Pavel Kohout is an economist who seems seldom out of the media. He recently created a stir when he announced he was leaving the government’s advisory committee, NERV, and criticised government willingness to tackle multi-billion crown corruption in public tenders. That furore appears to have blown over and Mr. Kohout seems on course to give further advice to the government and the new political party, Public Affairs. I asked him how he got involved in economics in the first place.
“I originally did not want to become an economist, I wanted to be a computer games developer. At the beginning of the 1990’s there was no such profession in the Czech Republic at that time. So I thought I could really make a big deal by writing a computer game which would be based on a simulation of the stock exchange because I believed that with the advent of privatisation people would be interested in securities, trading, the stock exchange and investing. And I was totally wrong. My game was a complete flop from the sales point of view. In all, I sold around seven copies, it was an absolute disaster. But the good thing was that out of the seven copies, four were bought by recently established privatisation investment companies and three of the four companies that bought the games instantly offered me a job. So I made a choice, I chose PPF Investment Corporation and that was my first job in the financial world. They thought I was an expert in finance at that time but they were wrong. I did not know anything about that so I had to first read a couple of dozen books, 30 or 40 books, on investment, economics and so on. I got into finance in an unconventional way: from computer games to finance. So I am a kind of unconventional economist, maybe.”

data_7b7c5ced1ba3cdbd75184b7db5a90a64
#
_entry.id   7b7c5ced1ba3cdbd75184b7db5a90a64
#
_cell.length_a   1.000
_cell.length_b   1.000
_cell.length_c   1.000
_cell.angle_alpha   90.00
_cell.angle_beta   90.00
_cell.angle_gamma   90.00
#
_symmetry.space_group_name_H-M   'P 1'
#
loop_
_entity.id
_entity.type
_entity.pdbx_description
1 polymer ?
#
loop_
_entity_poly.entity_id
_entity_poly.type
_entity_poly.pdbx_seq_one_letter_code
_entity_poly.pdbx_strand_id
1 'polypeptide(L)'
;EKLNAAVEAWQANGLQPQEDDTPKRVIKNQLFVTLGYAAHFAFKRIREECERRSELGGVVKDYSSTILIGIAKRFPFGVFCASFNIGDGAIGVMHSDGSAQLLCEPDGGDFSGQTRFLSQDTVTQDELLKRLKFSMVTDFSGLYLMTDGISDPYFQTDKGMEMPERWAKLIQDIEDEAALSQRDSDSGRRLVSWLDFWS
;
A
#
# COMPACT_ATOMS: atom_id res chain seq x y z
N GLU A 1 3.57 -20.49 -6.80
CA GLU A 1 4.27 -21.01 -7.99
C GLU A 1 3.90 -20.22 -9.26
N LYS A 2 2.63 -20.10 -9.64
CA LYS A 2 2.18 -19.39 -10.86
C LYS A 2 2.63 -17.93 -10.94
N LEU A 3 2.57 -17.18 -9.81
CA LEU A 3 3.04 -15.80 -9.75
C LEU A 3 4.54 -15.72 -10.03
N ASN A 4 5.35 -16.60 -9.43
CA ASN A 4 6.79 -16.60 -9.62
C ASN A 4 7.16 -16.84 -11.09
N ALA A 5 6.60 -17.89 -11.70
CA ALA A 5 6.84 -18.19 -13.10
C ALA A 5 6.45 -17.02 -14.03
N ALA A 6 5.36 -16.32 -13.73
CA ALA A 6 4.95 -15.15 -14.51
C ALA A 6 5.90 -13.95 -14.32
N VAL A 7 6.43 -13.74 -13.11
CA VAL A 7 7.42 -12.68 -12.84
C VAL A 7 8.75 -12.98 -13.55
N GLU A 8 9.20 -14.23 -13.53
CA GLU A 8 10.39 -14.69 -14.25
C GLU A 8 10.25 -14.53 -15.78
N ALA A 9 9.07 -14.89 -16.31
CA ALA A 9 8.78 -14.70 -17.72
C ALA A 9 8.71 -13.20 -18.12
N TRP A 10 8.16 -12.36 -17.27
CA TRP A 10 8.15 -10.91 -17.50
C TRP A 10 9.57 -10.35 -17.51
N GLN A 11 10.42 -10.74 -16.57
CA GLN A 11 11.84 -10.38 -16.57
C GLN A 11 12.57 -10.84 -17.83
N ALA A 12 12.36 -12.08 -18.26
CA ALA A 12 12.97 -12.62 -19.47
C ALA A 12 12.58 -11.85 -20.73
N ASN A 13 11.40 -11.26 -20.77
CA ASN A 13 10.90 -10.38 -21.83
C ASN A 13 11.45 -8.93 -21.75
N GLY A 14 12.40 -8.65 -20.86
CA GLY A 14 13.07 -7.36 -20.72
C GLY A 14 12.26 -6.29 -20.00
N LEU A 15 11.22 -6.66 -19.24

I presume you learnt pretty fast because it was not many years afterwards that you started to advise ministers?
“Well, in the 1990’s there was the second wave of voucher privatisation. I was already in business and took part in a team which was deciding about billions of crowns, which was almost incredible for me at that time. In the second half of the 1990’s I dealt mostly with government bonds working for ING Investment Management in Prague. At the beginning of the last decade, around 2002, I got my first invitation to be on a government committee. It came from the then Social Democrat minister of finance, Bohuslav Sobotka. He invited experts from the private sector, academic world and the state administration. The subject of the commission was to get public finances in order.”
And soon after you started with various other committees and various other political parties as well. Can you explain what happened at that time and what was your experience with these ministers. Were they prepared to accept advice and was it easy for an outside advisor to have a role in government?
“I should emphasize here that I did not really have a real job in government. I was always an external consultant, mostly working for free. I worked in my spare time and had to go on with my real job during that work. I was on an expert panel crated by the ODS (Civic Democrat) minister of finance Vlastimil Tlustý. It was only for a couple of months, it did not take too long. I was put on the second commission on pension reform last year and I was also a member of the government’s economic advisory committee, or NERV, according to the Czech abbreviation.”
And what was your experience on those bodies? Did you have the impression that ministers or departments were willing to accept advice or was the impression that they wanted to keep these outsiders outside? Basically, was it possible to make some sort of impression as an outside advisor or on an outside advisory body such as NERV?